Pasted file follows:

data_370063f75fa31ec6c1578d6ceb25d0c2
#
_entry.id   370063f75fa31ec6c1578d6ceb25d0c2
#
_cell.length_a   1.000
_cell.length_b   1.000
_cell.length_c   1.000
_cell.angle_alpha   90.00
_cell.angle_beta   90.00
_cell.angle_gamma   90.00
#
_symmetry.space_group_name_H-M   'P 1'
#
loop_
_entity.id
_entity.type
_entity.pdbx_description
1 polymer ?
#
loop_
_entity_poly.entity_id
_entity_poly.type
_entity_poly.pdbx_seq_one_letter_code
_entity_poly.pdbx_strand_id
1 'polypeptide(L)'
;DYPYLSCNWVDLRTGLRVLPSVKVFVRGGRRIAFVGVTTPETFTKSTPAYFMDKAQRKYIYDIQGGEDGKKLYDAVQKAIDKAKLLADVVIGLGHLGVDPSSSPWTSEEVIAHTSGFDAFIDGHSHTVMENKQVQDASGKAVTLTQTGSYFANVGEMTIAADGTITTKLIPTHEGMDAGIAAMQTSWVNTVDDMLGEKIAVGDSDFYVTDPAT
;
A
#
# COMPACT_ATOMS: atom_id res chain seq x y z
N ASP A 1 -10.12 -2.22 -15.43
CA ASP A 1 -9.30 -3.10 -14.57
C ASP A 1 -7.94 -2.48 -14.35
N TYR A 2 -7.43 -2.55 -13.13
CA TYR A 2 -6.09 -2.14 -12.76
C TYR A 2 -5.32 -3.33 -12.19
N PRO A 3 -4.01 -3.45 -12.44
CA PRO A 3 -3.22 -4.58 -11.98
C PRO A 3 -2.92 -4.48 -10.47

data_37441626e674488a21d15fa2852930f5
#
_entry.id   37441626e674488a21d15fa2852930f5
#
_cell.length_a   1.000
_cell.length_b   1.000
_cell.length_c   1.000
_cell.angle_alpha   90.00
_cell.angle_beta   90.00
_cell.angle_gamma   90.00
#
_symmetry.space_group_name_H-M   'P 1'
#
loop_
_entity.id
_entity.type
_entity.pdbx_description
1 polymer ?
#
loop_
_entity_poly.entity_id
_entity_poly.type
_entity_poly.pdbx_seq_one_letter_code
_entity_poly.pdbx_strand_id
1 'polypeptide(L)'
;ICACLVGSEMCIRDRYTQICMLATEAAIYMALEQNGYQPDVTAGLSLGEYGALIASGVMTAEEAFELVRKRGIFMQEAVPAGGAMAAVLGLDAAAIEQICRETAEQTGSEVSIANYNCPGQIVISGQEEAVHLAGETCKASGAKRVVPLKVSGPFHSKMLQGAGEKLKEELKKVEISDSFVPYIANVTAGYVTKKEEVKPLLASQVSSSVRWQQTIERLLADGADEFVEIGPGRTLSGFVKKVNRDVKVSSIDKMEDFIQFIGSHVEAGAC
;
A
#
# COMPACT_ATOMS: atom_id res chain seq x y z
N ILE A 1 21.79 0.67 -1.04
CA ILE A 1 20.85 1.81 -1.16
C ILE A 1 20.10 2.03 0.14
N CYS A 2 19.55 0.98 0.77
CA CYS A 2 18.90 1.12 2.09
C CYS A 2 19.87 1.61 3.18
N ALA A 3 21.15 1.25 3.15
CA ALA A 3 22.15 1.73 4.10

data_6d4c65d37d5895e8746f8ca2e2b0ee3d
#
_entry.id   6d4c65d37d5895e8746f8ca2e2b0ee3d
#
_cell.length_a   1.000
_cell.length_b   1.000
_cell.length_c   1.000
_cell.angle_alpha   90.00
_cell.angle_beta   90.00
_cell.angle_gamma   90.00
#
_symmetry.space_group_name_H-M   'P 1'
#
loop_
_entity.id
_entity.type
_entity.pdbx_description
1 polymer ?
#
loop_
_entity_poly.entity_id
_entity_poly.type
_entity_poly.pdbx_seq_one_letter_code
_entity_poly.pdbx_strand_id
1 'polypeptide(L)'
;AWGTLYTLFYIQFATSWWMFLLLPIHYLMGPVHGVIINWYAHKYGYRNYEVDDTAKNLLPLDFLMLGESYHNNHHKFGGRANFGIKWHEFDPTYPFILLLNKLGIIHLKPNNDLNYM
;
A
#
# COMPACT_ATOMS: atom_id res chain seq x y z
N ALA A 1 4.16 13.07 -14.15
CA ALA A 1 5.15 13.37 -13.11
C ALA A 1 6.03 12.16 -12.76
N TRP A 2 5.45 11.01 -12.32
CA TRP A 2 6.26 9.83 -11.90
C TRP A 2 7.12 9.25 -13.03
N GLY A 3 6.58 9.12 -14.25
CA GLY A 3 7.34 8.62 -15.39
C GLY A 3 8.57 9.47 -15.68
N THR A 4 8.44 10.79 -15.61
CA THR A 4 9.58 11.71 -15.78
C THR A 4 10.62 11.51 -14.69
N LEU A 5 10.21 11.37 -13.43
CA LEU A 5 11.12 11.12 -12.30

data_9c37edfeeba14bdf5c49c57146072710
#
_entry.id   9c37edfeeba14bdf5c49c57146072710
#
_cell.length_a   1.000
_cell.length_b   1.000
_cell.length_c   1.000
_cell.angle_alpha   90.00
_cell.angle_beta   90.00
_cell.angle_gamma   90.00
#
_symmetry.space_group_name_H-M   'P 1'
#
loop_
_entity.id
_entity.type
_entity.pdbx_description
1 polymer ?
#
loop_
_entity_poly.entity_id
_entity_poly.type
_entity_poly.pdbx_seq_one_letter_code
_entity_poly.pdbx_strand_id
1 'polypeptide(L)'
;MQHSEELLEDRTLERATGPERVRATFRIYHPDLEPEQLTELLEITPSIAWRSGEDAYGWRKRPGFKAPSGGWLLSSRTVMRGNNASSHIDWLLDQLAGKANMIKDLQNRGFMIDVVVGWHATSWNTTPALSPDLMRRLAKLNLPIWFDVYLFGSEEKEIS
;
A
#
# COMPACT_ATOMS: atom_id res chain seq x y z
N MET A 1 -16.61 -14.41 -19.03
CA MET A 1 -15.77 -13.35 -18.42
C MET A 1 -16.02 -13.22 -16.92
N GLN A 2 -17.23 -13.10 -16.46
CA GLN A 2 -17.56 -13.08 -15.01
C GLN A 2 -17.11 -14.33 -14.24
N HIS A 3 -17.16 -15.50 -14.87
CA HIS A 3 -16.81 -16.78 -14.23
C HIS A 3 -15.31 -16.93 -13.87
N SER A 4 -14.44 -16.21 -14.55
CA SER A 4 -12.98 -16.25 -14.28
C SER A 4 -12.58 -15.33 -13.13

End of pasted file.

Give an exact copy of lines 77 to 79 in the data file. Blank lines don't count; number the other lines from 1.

CA ALA A 3 22.15 1.73 4.10

data_6d4c65d37d5895e8746f8ca2e2b0ee3d
#